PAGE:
Jimmy Page Didn’t Sleep for 5 Days During Led Zeppelin’s ‘Song Remains the Same’ Concerts
Imagine being as big a band as Led Zeppelin was in 1973. Two years earlier, the group had released its untitled fourth album, a record that sold more copies than any Beatles album. And on the ’73 tour supporting Houses of the Holy the band topped yet another Beatles milestone.
In May ’73, Zeppelin played to 56,800 fans in Tampa, breaking the box-office record set by the Fab Four’s 1965 performance at Shea Stadium. At that point, it might have seemed like Led Zeppelin had few battles they hadn’t won.
To Jimmy Page, the lead guitarist and architect of the band, it was Zep’s time to shine. “By 1973 we really had confidence,” Page told Brad Tolinski in Light and Shade (2013). “By then we were not only able to play but also project with it.”
If you were in the audience or have seen the concert film The Song Remains the Same, you know what Page meant. In addition to custom outfits and crushing set-lists, Led Zeppelin performed with an extraordinary level of energy. Page got caught up in it and didn’t sleep for five nights during Zep’s Madison Square Garden shows that July.
Jimmy Page was wired all through Led Zeppelin’s ’73 shows in New York
Clearly, Led Zeppelin concerts transmitted all sorts of energy prior to ’73. Performances of “Dazed and Confused,” which featured Page bowing his guitar, would be one example. And Page’s Theremin work on “Whole Lotta Love” could send chills down anyone’s spine.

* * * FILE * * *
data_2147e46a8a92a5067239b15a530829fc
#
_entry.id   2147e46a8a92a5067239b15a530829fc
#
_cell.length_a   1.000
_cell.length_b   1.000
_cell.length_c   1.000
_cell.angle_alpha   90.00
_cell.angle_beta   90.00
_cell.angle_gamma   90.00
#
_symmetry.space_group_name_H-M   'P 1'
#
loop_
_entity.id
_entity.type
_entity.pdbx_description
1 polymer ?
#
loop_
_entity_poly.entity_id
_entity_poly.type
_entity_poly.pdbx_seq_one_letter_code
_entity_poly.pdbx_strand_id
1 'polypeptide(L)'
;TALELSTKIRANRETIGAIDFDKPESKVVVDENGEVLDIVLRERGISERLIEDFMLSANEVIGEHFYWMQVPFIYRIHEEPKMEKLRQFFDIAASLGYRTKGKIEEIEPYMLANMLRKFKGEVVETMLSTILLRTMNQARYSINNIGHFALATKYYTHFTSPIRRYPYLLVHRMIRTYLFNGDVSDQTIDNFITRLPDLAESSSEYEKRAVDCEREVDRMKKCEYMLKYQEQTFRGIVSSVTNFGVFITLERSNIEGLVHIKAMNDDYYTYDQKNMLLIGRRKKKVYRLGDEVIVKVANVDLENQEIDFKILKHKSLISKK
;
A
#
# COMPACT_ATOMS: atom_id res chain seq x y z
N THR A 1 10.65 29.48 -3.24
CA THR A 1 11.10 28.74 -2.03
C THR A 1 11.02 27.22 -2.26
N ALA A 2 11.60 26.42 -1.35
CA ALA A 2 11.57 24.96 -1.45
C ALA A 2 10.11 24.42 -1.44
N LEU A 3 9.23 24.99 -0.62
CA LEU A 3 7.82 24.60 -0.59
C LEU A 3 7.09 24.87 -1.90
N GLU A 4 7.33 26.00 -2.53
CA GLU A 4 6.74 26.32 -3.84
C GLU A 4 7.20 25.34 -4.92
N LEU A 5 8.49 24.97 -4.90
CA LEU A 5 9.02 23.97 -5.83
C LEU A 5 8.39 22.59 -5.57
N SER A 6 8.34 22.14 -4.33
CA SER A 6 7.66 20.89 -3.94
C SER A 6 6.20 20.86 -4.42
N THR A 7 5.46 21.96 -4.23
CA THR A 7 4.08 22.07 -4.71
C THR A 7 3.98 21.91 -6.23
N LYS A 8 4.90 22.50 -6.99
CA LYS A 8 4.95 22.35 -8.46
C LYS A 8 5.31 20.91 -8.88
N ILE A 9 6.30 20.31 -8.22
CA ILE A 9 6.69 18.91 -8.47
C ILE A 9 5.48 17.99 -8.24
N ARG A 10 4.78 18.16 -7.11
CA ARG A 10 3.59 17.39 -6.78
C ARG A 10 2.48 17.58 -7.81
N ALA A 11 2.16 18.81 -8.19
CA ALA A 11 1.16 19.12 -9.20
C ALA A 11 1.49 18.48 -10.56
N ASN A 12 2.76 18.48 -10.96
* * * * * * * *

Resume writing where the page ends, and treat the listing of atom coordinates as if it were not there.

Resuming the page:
But the ’73 American tour packed as even greater wallop. After kicking things off in May and working their way across the country, Zep pulled into New York’s Madison Square Garden in July with film crews on hand to record three shows there. And the band didn’t disappoint with tracks such as “The Ocean.”
Between the live thump of John Bonham’s drums and the utter snarl of Page’s guitar, an OK-to-good album track became a swaggering burner of a song on stage. The band never sounded so explosive and yet at the same time so tight.
During that stretch, Page was so amped up by this energy he couldn’t turn it off after the band’s ’73 Garden performances (immortalized in The Song Remains the Same). And he said he didn’t sleep for those five nights in New York.
Page said he ‘couldn’t shut down that kind of electricity’ for 5 days and nights
Speaking with Tolinski for Light and Shade, Page tried to break down what it was like leaving an arena full of adrenaline like he was in New York at the end of that ’73 tour. He said he couldn’t have slept if he tried. So he basically stopped trying.
“We were in New York, we were making a movie and playing great shows,” Page said. “It was difficult to shut down that kind of electricity. You’d try to go to bed, but most of the time you gave up, because it was more fun to go out and enjoy yourself.”
For Page, it was bigger than a band playing at the peak of its creative powers. “During a typical Zeppelin show there such an intense exchange between the band and audience,” he said. “The band set off the charge and the audience gave it back. It just built through the night.”
It was this phenomenon, this “transmission” that had Page wired those five nights in New York. Speaking about it decades later, you can feel him revisiting those nights and marveling at it all. And if you watch The Song Remains the Same you can feel some of the transmission happen.